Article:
Residents have limited resources and assets. An estimated 93 percent of all children in Robert Taylor live in deep poverty. Nearly three quarters of all households rely on Aid to Families with Dependent Children (AFDC), now called Transitional Assistance for Needy Families (TANF), as a source of income.

Overall, 98 percent of Taylor households receive some form of public assistance.

Save Public Housing

On June 10, the Coalition to Save Public Housing rallied downtown in front of HUD headquarters on Jackson Boulevard and Dearborn Street.

I went expecting to see thousands of people flooding the streets and stopping traffic. To my surprise, only a few hundred participated. More disappointing, I didn’t see enough residents of public housing or those on Section 8.

Do we as residents feel that it’s a “done deal” or that our voices are not heard and that our votes don’t count? Believe me, if one of you thinks like this, there are a thousand more with this same negative thinking.

What happened to that “ain’t no stopping us now” spirit Mayor Harold Washington instilled in us? Some of you may feel comfortable with Section 8 certificates but what are you going to do if the certificate expires and you can’t afford to pay rent? There is power in numbers and we all must unite. United we stand, divided we fall.

The rally was not just about public housing. It was about affordable housing and a desire for a long-term plan for the future.

We owe it to Dr. Martin Luther King and all the Civil Rights workers who died for our constitutional rights. But we mostly owe it to ourselves. Personally, I think we owe it to Robert R. Taylor who fought against building high rise projects in the beginning. Let’s not let his hard work go in vain or forget him and what he stood for.

Other Opinions

I asked a couple of people what they thought about the demolition project and what Robert Taylor stood for.

The following comments came from a resident who wants to remain anonymous. She raised her children and grandchildren in Robert Taylor Homes and is respected by everyone who knows her. As a matter of fact, all children in her building call her “Gra-Ma”:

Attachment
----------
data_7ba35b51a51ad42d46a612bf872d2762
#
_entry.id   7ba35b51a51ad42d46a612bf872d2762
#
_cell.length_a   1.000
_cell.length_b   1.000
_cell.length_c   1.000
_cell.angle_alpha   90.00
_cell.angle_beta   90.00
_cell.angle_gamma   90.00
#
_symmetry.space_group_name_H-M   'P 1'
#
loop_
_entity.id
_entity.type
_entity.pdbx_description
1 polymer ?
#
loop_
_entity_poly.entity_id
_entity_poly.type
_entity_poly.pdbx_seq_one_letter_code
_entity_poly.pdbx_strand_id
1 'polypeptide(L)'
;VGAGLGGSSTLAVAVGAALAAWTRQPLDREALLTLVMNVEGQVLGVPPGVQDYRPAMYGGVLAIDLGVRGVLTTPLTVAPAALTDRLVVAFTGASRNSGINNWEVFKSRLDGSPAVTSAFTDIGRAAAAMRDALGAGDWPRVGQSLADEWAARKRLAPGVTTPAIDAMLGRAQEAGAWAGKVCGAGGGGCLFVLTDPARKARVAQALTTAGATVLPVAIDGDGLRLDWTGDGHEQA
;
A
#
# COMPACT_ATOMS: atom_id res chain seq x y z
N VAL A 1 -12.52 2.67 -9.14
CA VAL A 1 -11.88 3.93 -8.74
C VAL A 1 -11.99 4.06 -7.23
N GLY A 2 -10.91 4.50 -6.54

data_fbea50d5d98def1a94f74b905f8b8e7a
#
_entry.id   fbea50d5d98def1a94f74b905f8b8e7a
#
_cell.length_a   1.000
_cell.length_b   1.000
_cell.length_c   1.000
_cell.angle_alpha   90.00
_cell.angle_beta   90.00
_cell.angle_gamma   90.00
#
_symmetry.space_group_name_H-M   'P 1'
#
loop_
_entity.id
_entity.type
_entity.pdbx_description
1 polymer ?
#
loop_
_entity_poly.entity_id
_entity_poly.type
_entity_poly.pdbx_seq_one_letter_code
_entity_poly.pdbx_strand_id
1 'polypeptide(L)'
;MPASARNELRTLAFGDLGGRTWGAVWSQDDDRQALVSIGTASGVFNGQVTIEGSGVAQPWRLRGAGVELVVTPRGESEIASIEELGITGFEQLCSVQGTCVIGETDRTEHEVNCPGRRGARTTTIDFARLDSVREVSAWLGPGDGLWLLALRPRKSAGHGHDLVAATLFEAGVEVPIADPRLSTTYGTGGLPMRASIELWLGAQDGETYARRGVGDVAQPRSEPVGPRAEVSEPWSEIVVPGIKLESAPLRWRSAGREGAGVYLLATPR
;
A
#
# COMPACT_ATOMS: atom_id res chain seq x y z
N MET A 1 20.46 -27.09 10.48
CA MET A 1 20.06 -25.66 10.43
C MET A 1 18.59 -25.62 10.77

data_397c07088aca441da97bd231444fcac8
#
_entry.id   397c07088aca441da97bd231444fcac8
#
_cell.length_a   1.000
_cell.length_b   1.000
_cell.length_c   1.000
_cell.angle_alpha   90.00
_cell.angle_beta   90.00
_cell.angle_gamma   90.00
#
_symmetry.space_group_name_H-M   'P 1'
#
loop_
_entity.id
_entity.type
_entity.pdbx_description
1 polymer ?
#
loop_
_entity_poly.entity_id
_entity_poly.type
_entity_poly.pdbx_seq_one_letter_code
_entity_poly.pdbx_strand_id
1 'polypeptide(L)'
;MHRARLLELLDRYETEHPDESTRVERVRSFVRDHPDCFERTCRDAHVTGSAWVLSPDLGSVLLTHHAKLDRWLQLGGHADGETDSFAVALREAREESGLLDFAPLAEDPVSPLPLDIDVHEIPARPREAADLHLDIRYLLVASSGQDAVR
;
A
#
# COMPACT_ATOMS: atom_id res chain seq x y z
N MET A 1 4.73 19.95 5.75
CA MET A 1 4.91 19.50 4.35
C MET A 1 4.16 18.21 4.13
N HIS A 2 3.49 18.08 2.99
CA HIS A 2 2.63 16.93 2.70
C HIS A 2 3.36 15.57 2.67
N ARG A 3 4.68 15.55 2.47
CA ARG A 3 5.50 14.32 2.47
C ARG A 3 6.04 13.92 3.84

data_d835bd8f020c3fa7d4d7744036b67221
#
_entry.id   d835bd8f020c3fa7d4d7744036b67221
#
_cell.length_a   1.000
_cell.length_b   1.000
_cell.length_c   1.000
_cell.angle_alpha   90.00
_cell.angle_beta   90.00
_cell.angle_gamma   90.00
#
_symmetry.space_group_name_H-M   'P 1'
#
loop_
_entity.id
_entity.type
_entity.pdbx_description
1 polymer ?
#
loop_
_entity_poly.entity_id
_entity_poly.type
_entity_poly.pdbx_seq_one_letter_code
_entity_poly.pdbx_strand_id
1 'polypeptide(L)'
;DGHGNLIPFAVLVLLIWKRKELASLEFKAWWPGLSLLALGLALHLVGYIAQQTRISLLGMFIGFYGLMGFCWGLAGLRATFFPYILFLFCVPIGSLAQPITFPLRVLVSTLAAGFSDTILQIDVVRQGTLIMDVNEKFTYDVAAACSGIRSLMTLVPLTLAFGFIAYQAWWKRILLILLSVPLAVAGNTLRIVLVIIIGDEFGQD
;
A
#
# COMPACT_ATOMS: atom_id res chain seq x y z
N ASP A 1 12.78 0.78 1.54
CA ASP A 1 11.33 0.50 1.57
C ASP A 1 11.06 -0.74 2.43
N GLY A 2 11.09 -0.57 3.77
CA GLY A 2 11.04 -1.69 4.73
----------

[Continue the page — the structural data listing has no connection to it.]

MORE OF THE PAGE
“It’s good because the crime has deterred. There are no more gang wars and the heavy drug traffic stopped.

“As the relocation is concerned, the people were satisfied with their placement. Some were placed out of state and over east.

“The people whose rent was not up to par were transferred to 4848 S. State because CHA couldn’t put them out and the landlords wouldn’t take them.”

This resident agreed with Mr. Taylor that they shouldn’t build the buildings in the first place and put all these people on top of each other. I asked her if she thought that the new apartment complexes that will be built on the site of Robert Taylor Homes should be renamed the new Robert Taylor Homes.

“No,” she replied.

“You and I both know that once all these buildings on the State Street corridor are torn down, all the rich white people will move in. If you don’t have a decent job and cannot afford to pay the rent, you can forget it.”

Joseph Saunders, a community organizer of the Youth Task Force, said: “As much as I know about the annihilation of the Robert Taylor Homes, all in all, I believe it will do more destruction than construction. The cancellation of welfare recipients, the Bronzeville redevelopment, the beautification of King Drive and State – this was a beautification not for the good of the community but only for the convention in August.

“There’s enough money to invest in flowerpots on the sidewalks rather than homeless in vacant lots. Now this with the Taylor Homes,” Saunders said.

“It seems from a long-term point of view that as others move in, a people are being pushed out. In one word or less, it’s all bogus. Yes, the crime will cease and drugs will decrease but only in that area. It will only be moved elsewhere.

Saunders concluded, “From the physical eye, everything seems righteously done but from the spiritual, everything is crookedly compounded.”

(Sources: Bowly, the Poorhouse: Subsidized Housing in Chicago, 1895-1976, 1978: Chicago Housing Authority 1995 Statistical Profile, July 1996; Chicago Department of Health, The Robert Taylor Initiative Working Paper, August 1995; Banfield- Myerson, Politics, Planning & Public Interest.)